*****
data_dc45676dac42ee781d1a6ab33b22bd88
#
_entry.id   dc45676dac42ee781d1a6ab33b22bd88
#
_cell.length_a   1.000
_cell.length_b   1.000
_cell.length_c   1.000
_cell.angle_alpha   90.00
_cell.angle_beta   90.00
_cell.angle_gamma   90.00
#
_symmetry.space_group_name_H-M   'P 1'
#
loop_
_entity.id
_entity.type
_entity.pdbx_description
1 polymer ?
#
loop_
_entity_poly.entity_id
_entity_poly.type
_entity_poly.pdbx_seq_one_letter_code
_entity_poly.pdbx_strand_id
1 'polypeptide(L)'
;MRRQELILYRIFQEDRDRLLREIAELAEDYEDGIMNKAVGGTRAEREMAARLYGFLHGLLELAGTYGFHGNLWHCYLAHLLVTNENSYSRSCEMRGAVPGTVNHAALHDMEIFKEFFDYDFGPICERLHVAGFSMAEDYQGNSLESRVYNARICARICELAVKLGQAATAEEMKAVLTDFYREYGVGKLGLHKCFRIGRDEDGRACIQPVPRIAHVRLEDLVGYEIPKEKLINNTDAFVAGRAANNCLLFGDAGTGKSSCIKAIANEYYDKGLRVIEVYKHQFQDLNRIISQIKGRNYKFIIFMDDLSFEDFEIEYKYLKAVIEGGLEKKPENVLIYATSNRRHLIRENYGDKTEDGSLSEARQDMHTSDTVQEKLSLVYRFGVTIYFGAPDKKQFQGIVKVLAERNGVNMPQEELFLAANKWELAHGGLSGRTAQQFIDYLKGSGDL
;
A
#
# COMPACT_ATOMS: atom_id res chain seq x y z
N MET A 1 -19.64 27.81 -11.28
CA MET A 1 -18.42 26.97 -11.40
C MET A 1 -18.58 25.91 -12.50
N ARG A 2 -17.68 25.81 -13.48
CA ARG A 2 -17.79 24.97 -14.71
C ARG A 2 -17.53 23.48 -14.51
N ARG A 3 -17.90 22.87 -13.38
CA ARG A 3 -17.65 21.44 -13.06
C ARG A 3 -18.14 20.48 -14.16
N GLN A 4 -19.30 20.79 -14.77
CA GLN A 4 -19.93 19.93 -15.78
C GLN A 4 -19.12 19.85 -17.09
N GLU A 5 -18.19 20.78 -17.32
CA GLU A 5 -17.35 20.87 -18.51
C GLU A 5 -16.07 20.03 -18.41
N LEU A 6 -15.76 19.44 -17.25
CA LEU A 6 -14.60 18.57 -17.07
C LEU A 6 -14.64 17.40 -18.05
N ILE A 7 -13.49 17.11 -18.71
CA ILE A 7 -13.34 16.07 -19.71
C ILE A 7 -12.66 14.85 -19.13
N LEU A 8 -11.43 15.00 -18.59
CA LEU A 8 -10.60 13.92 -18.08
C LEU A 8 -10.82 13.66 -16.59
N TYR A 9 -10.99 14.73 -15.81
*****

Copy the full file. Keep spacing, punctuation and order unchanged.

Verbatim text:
data_dc45676dac42ee781d1a6ab33b22bd88
#
_entry.id   dc45676dac42ee781d1a6ab33b22bd88
#
_cell.length_a   1.000
_cell.length_b   1.000
_cell.length_c   1.000
_cell.angle_alpha   90.00
_cell.angle_beta   90.00
_cell.angle_gamma   90.00
#
_symmetry.space_group_name_H-M   'P 1'
#
loop_
_entity.id
_entity.type
_entity.pdbx_description
1 polymer ?
#
loop_
_entity_poly.entity_id
_entity_poly.type
_entity_poly.pdbx_seq_one_letter_code
_entity_poly.pdbx_strand_id
1 'polypeptide(L)'
;MRRQELILYRIFQEDRDRLLREIAELAEDYEDGIMNKAVGGTRAEREMAARLYGFLHGLLELAGTYGFHGNLWHCYLAHLLVTNENSYSRSCEMRGAVPGTVNHAALHDMEIFKEFFDYDFGPICERLHVAGFSMAEDYQGNSLESRVYNARICARICELAVKLGQAATAEEMKAVLTDFYREYGVGKLGLHKCFRIGRDEDGRACIQPVPRIAHVRLEDLVGYEIPKEKLINNTDAFVAGRAANNCLLFGDAGTGKSSCIKAIANEYYDKGLRVIEVYKHQFQDLNRIISQIKGRNYKFIIFMDDLSFEDFEIEYKYLKAVIEGGLEKKPENVLIYATSNRRHLIRENYGDKTEDGSLSEARQDMHTSDTVQEKLSLVYRFGVTIYFGAPDKKQFQGIVKVLAERNGVNMPQEELFLAANKWELAHGGLSGRTAQQFIDYLKGSGDL
;
A
#
# COMPACT_ATOMS: atom_id res chain seq x y z
N MET A 1 -19.64 27.81 -11.28
CA MET A 1 -18.42 26.97 -11.40
C MET A 1 -18.58 25.91 -12.50
N ARG A 2 -17.68 25.81 -13.48
CA ARG A 2 -17.79 24.97 -14.71
C ARG A 2 -17.53 23.48 -14.51
N ARG A 3 -17.90 22.87 -13.38
CA ARG A 3 -17.65 21.44 -13.06
C ARG A 3 -18.14 20.48 -14.16
N GLN A 4 -19.30 20.79 -14.77
CA GLN A 4 -19.93 19.93 -15.78
C GLN A 4 -19.12 19.85 -17.09
N GLU A 5 -18.19 20.78 -17.32
CA GLU A 5 -17.35 20.87 -18.51
C GLU A 5 -16.07 20.03 -18.41
N LEU A 6 -15.76 19.44 -17.25
CA LEU A 6 -14.60 18.57 -17.07
C LEU A 6 -14.64 17.40 -18.05
N ILE A 7 -13.49 17.11 -18.71
CA ILE A 7 -13.34 16.07 -19.71
C ILE A 7 -12.66 14.85 -19.13
N LEU A 8 -11.43 15.00 -18.59
CA LEU A 8 -10.60 13.92 -18.08
C LEU A 8 -10.82 13.66 -16.59
N TYR A 9 -10.99 14.73 -15.81